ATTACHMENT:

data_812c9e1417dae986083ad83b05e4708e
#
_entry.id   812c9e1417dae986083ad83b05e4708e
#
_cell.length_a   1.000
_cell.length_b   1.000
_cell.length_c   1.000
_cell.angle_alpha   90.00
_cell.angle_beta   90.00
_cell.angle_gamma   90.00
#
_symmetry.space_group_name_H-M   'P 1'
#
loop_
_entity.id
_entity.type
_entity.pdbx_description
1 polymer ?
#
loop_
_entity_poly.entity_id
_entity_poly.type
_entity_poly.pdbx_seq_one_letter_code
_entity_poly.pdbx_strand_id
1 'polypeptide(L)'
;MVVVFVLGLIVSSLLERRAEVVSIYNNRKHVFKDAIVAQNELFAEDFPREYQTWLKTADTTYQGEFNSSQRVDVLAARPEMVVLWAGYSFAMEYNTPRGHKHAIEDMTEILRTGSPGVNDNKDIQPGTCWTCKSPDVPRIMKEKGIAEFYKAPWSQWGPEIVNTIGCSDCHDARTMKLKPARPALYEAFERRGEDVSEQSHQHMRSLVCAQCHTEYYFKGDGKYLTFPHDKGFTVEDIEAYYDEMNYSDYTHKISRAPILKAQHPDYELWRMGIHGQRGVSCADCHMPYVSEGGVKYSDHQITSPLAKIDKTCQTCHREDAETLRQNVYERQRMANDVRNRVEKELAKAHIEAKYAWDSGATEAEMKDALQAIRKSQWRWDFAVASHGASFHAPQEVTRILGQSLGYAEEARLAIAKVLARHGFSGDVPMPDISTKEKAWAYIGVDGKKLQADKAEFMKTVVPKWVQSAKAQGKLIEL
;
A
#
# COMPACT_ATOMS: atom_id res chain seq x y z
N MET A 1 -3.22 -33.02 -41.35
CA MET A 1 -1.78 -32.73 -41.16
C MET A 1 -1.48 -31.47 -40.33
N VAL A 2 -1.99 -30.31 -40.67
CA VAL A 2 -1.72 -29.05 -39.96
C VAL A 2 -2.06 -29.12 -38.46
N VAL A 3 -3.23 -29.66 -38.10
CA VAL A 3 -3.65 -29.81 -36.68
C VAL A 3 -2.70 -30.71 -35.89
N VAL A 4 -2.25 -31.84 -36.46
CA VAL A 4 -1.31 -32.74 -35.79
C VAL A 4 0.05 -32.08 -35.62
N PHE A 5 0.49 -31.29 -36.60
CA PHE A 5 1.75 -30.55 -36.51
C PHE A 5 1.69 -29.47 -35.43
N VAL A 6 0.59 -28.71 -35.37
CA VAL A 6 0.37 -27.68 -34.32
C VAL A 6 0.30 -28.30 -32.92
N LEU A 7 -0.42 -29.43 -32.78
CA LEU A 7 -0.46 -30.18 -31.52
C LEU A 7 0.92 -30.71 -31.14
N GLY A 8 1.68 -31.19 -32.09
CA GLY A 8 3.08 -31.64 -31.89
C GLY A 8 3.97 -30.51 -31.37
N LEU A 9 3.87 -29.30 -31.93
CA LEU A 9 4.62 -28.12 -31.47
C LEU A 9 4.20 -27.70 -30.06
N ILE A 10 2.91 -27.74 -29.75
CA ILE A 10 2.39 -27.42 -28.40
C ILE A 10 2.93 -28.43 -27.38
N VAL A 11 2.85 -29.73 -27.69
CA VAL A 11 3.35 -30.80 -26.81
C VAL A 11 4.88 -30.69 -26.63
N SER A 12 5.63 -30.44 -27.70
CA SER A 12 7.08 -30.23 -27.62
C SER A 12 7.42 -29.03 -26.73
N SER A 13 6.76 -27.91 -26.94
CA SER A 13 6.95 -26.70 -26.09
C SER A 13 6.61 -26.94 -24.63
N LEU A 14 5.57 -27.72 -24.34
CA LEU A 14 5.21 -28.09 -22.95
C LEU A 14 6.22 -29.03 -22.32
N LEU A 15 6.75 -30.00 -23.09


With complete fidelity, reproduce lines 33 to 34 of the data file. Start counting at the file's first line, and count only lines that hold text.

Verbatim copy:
C MET A 1 -1.48 -31.47 -40.33
N VAL A 2 -1.99 -30.31 -40.67